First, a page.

Friday, June 16, 2006

A Woman is a Woman, d. Godard

I needed to take some time away from thinking about the World Cup yesterday. Que Cera cera. Or something. So, courtesy of Netflix I popped in A Woman is A Woman. I had alerady fully expected to enjopy this movie since it has my girlfriend Anna Karina in a staring role, and since I have yet to see any Godard films that I haven't enjoyed. And, unsuprisingly it lived up to my expectations.

It's a simple plot. Angela (Karina) is involved with Emile (Jean-Claude Brialy) and wants a child. Emile however is not yet ready to do that. He then decides to call their friend Alfred (the incredible Jean-Paul Belmando) to see if he would sleep with her to get her pregnant. As we are told by narartion in words across the screen, "It is precisely because Emile and Angela love eachother, that everything will go wrong." So again, as was said by Godard's cinematographer Coutard a Godard film is about "the impossibilty of relationships or death."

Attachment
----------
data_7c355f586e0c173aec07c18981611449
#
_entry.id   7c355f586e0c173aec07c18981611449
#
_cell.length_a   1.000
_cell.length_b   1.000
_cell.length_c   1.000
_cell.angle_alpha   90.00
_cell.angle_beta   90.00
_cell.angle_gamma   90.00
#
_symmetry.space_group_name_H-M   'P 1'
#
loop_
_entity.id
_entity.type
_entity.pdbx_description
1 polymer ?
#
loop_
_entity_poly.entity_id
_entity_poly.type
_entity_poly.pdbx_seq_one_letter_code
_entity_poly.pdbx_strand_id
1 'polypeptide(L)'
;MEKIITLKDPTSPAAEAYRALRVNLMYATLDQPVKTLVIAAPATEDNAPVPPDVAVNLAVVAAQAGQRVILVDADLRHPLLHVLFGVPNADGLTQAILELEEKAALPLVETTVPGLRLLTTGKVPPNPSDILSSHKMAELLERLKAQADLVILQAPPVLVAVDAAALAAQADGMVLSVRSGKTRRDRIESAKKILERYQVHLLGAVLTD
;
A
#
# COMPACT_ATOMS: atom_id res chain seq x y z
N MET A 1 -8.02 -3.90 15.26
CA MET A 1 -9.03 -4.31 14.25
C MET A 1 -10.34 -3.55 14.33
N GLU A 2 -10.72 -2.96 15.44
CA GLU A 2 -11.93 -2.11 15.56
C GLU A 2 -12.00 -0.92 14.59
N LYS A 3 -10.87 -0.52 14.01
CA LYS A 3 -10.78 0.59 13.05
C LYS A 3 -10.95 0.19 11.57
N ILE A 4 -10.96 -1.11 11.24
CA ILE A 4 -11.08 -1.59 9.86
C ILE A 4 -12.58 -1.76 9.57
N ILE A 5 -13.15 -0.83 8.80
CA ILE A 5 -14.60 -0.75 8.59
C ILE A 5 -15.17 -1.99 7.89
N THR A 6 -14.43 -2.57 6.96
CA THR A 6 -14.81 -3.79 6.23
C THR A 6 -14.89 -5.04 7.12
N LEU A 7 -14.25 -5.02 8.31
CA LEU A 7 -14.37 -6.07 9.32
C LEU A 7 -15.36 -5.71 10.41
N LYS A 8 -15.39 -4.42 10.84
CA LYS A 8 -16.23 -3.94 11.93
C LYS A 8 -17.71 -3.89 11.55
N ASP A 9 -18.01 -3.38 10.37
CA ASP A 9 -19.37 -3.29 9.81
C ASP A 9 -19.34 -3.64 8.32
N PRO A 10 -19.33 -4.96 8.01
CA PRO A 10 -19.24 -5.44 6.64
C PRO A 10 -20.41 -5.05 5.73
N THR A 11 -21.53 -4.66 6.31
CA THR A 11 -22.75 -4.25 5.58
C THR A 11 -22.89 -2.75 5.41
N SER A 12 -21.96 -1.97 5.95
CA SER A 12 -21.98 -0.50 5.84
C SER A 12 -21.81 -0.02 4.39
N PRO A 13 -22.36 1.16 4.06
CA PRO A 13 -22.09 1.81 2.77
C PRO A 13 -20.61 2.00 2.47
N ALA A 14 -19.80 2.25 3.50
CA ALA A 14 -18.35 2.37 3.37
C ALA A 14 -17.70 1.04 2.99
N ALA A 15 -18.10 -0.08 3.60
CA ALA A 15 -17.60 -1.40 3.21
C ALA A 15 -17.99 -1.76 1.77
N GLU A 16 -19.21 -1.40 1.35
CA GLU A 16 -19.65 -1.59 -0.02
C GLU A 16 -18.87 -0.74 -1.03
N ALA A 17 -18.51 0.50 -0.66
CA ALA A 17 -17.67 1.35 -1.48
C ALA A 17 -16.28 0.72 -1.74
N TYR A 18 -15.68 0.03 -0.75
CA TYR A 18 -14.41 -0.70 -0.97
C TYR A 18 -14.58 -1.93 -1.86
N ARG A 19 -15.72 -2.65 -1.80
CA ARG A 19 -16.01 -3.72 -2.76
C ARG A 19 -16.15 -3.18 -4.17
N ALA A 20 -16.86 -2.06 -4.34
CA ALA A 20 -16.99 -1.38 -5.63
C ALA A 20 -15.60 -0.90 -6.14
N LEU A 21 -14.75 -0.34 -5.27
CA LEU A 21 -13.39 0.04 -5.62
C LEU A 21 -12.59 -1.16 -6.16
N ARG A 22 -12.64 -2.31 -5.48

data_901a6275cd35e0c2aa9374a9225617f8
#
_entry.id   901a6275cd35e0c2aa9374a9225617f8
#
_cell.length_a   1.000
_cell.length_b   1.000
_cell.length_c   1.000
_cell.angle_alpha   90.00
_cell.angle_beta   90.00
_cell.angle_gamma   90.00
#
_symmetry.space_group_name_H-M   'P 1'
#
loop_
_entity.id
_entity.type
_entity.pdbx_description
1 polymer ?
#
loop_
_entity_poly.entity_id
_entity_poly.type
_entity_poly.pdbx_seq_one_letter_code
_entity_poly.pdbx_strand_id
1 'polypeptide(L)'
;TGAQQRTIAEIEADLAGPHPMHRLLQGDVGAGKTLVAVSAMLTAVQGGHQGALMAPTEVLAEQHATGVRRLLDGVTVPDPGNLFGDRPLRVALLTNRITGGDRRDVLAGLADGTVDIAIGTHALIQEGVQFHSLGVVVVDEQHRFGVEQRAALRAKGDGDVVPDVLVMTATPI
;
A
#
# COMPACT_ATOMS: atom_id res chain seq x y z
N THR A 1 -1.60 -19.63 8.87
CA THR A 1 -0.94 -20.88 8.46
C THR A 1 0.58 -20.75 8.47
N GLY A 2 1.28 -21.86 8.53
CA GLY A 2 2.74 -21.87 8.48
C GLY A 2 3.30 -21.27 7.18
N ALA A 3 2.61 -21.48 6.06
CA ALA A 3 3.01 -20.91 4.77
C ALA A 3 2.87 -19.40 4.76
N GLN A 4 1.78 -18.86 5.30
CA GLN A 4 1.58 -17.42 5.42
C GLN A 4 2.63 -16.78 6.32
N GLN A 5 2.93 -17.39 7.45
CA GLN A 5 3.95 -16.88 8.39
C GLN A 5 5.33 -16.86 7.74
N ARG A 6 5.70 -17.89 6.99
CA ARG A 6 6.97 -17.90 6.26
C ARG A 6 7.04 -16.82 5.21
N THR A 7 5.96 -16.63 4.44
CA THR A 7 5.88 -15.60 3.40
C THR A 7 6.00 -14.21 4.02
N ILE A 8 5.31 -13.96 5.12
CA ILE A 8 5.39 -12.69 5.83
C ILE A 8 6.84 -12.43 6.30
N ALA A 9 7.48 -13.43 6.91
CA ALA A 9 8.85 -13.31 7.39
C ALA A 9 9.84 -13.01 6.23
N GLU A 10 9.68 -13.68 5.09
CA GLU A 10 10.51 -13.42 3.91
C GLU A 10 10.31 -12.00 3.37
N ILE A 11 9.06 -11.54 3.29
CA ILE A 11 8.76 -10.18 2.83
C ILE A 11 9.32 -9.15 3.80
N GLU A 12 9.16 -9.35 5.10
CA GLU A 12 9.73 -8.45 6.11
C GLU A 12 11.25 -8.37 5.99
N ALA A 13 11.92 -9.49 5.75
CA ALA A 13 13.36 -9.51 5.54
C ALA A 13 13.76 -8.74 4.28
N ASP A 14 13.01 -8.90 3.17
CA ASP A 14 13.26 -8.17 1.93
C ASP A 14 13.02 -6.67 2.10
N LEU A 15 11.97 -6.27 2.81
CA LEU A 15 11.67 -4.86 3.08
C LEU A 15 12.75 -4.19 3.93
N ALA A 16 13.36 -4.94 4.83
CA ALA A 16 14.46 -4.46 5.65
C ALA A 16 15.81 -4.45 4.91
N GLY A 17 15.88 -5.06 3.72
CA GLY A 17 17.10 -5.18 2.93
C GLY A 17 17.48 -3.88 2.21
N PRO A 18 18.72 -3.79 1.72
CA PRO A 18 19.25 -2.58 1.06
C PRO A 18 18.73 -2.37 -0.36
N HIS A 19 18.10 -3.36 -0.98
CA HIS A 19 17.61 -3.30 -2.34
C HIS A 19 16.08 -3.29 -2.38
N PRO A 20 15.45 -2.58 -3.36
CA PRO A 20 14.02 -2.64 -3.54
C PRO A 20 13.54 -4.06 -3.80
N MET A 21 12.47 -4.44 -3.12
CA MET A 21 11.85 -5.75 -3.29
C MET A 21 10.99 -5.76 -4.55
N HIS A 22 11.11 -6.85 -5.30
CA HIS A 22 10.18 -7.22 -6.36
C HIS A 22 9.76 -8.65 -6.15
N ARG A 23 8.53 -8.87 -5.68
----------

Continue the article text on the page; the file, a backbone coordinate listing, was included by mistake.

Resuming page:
But really, it's a comedy. It's an homage to musicals. Swelling bits of music at times overpower the dialogue. The chatracters make references to musicals. They act out numbers. They pose. They bow to the audience. They talk to the camera. It is insanely self concious. It is gloriously fun. It is joyful as hell. Micheal Legrand does the music, as he did in Band of Outsiders so you know that's covered well.

I can't imagine having seen this when it actually came out. It was Godard's third film. It's the first shot in color. It references other films including Breathless and two Truffaut films Jules and Jim and Shoot the Piano Player. At one point Belmando smiles to the camera mentioning his new friend Burt Lancaster. It's a film made by a filmaker and some actors who known they have made the big time, and can do more or less whatever they want. And they do, and thats what makes it a joy.

But beneath all that playfuillness is the actual story of the love triangle. Alfred has already told Angela he loves her. Numerous times. Much like Belmando's character in Breathless he oozes cool and insecurity. How do they pull that off? So when, Angela makes her decision, you have Emile wonder aloud to the camera whether this is "comedy or tragedy." It a total Godard moment, and it fits in with the rest of the film perfectly. As I am writing about it, I am realizing I liked it even more than I initially thought.

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